Your March 14 editorial "Step up, TPS employees" suggests that Toledo Public Schools teachers and staff embrace a reduction in earnings. This concept is incredibly flawed.
It is inappropriate to castigate the rank and file without addressing the top-heavy administration. The money going to this group of people is well out of proportion to that going to those who are working in the trenches.
More pointed is your disregard of the requirements teachers must meet to be eligible to work in their profession. Doubtless, many people would love to work for more than the median earning level in the area.
You irresponsibly neglect to acknowledge that teachers must hold various degrees and certifications to earn their salary. I am certain that many and likely most of those who earn an income below the line have not made the investment of time and money in their education that teachers have made.
To disregard that component when discussing the earnings question is disingenuous and unfair.
S. Scott Schwab
The writer of a letter suggesting that parents pay tuition to send their children to Toledo Public Schools, and that teachers take a pay cut and pay more for health insurance, does not know anything about teaching ("Charge a fee for public students," March 9).
People do not enter the profession to get rich. Teaching is one of the lowest-paying professions. Starting teachers in public schools earn between $28,000 and $32,000 a year. Teachers in private schools make even less, without the advantage of a pension. Educators see increases in their health-care costs just like people in other companies do.
Education is a year-round profession. Many teachers go to school for professional development and attend educational seminars. There is no way to put a dollar sign on how much time teachers spend in school, and before and after school as well.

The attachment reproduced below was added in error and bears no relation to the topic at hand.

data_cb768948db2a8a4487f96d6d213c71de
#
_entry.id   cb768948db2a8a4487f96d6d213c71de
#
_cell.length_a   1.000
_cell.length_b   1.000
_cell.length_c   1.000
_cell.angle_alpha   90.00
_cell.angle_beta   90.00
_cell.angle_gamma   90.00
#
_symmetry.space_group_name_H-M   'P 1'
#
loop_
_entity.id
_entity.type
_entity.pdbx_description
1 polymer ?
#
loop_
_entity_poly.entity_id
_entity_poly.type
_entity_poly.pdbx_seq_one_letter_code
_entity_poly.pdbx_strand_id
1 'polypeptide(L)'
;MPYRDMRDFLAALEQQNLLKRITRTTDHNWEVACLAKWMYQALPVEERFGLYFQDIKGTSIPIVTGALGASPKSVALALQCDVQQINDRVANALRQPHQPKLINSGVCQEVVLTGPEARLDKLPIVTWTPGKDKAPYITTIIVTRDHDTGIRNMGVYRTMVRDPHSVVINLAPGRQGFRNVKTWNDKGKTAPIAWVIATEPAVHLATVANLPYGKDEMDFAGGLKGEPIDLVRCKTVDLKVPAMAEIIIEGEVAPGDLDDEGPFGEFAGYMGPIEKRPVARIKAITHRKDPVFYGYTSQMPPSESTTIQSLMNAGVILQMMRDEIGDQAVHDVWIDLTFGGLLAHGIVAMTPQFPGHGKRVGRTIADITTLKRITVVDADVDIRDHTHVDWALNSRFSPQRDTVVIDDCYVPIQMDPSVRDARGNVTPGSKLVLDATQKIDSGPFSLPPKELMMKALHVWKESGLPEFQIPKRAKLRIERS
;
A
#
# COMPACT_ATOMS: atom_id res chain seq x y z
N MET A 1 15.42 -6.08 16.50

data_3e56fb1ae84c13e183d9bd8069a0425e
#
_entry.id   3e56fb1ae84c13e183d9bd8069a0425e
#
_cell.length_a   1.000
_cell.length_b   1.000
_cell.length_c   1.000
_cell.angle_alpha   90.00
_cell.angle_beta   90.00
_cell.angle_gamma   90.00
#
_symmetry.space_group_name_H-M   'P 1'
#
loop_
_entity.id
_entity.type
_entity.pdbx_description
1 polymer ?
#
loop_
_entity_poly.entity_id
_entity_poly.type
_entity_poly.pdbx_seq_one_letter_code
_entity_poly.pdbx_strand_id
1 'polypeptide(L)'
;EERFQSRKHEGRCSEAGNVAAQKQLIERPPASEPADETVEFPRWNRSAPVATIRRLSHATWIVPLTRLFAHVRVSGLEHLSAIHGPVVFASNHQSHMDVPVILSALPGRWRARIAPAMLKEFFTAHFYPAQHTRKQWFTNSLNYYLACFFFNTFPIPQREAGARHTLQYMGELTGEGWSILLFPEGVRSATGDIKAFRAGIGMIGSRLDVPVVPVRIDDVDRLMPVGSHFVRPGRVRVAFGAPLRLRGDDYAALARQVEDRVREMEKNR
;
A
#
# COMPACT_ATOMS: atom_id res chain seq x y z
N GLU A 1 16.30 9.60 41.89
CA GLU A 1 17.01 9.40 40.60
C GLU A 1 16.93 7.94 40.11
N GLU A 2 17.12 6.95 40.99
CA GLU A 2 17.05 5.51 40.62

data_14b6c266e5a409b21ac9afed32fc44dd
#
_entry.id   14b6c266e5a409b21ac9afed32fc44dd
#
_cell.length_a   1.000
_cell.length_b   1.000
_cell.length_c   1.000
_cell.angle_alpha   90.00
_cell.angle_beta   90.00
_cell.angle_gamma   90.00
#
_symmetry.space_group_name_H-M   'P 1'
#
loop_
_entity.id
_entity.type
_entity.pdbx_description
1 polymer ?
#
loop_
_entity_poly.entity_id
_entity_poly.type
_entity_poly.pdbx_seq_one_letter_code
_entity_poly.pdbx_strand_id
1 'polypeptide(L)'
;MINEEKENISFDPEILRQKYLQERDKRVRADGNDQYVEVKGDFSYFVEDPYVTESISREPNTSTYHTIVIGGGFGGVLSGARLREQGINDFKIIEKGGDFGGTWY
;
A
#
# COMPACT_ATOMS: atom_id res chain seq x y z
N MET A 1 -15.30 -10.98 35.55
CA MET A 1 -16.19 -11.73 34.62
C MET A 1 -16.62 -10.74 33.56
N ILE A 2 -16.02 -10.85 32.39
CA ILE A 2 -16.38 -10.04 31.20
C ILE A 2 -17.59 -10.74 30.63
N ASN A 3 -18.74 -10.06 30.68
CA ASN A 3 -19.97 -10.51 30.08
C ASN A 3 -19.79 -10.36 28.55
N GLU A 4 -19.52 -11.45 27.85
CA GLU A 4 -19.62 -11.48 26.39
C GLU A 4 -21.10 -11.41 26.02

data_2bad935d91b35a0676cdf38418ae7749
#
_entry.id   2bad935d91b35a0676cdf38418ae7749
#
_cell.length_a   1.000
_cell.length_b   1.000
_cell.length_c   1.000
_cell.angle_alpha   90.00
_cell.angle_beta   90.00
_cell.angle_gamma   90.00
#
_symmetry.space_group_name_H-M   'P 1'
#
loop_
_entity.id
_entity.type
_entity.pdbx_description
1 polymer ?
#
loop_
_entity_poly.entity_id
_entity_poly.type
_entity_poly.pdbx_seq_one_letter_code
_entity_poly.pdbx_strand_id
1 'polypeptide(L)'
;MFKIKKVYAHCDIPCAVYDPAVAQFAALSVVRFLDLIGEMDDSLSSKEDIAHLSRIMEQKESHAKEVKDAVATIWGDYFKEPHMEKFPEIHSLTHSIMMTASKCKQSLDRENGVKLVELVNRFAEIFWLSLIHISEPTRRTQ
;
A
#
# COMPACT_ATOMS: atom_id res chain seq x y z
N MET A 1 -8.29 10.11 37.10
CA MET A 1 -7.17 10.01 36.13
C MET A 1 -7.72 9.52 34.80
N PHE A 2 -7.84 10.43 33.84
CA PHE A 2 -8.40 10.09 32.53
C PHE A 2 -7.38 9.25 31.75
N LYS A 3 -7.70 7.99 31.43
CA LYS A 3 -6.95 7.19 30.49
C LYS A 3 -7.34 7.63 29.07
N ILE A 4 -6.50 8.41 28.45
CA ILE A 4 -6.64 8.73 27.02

Asking teachers to take a pay cut and pay more for health care when they are already so underpaid for the time they spend doing school-related work is absurd.
Sugar Maple Lane
Every time cuts have to be made in schools, the children are made to suffer the consequences, and the unions are made to look like the bad guys.
If it weren't for some very lucrative school sports teams, the budget deficit would be far greater than it is now.
I get sick and tired of hearing members of the Toledo school board and Superintendent John Foley sobbing about the unions not cooperating.
Parochial schools make do with what they have, and they can't run crying to the voters every time there is a shortage of funds.
But public school systems run to voters, rattling sabers, and saying they will make deep cuts in an already overtaxed school system.
My wife is a former high school teacher, and I have moved out of the city. When will school board members do the jobs they were elected to do?
The Toledo Board of Education and the Toledo Federation of Teachers are both guilty of being fiscally irresponsible and steeped in myopic mediocrity.
TPS turns out a mediocre product because those in charge of curriculum are clueless. It's criminal that to get a diploma, Toledo public high school students aren't required to take four years of English, at least three years of computer science, math, and natural science, and no fewer than two years of U.S. history and government.